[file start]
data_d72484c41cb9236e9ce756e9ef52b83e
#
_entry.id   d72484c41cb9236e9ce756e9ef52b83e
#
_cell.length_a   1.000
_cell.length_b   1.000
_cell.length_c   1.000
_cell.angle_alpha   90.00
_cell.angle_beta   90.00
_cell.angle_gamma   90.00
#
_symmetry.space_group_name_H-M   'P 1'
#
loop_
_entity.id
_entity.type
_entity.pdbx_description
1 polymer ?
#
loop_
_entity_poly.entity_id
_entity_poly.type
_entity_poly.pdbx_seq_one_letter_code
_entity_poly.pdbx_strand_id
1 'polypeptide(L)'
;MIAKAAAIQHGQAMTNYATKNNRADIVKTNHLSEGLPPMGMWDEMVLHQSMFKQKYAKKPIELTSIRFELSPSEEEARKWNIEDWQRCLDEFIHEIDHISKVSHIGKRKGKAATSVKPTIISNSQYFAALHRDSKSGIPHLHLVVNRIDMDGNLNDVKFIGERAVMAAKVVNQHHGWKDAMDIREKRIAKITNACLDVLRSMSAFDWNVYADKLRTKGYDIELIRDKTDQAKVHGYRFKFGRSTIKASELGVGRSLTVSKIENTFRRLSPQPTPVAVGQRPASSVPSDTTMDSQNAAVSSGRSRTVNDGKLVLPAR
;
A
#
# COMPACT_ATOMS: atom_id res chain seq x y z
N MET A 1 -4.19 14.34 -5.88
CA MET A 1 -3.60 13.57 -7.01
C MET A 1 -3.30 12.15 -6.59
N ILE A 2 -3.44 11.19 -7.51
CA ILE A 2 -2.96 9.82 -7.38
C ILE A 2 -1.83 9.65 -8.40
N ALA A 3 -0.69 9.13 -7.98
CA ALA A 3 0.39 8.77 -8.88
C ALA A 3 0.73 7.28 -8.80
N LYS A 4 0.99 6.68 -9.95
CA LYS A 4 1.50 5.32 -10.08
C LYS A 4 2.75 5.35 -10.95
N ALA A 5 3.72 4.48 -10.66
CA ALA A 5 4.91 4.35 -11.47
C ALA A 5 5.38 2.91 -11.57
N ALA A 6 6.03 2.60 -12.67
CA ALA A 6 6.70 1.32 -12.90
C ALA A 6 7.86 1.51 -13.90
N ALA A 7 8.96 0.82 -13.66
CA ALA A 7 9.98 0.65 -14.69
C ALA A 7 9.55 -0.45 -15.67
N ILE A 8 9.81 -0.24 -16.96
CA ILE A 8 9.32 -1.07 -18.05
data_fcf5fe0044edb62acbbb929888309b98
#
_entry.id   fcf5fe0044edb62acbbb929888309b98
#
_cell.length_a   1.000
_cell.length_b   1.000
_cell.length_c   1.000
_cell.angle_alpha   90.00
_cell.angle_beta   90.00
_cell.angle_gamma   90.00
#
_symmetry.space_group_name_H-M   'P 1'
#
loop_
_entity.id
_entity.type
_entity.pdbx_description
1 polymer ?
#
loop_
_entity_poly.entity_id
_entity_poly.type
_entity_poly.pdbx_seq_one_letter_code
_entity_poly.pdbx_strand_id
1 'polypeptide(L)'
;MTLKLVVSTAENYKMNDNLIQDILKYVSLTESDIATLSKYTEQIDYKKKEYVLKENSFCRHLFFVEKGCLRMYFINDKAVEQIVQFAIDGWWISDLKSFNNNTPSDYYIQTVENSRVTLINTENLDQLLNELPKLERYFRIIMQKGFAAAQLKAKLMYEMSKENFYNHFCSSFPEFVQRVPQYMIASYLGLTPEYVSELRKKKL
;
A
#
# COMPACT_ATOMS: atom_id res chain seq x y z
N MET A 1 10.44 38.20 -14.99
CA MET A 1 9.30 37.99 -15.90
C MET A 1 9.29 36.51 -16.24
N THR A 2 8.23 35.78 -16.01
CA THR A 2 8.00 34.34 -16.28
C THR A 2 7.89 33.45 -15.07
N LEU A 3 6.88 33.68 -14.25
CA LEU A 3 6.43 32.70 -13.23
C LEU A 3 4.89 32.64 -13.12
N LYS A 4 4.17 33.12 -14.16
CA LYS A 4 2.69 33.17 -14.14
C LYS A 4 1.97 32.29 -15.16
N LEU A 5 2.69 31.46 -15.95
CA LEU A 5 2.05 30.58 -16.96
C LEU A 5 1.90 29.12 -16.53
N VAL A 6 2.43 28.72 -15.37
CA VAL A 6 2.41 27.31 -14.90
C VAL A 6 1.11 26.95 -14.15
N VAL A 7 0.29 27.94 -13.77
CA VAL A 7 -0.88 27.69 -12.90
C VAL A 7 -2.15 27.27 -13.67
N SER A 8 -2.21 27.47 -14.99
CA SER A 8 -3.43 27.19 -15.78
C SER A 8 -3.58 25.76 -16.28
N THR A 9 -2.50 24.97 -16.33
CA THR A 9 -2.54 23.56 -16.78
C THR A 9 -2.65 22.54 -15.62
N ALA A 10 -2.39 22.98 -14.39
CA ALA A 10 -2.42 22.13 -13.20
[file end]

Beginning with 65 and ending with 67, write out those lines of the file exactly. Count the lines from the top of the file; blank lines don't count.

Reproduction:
_symmetry.space_group_name_H-M   'P 1'
#
loop_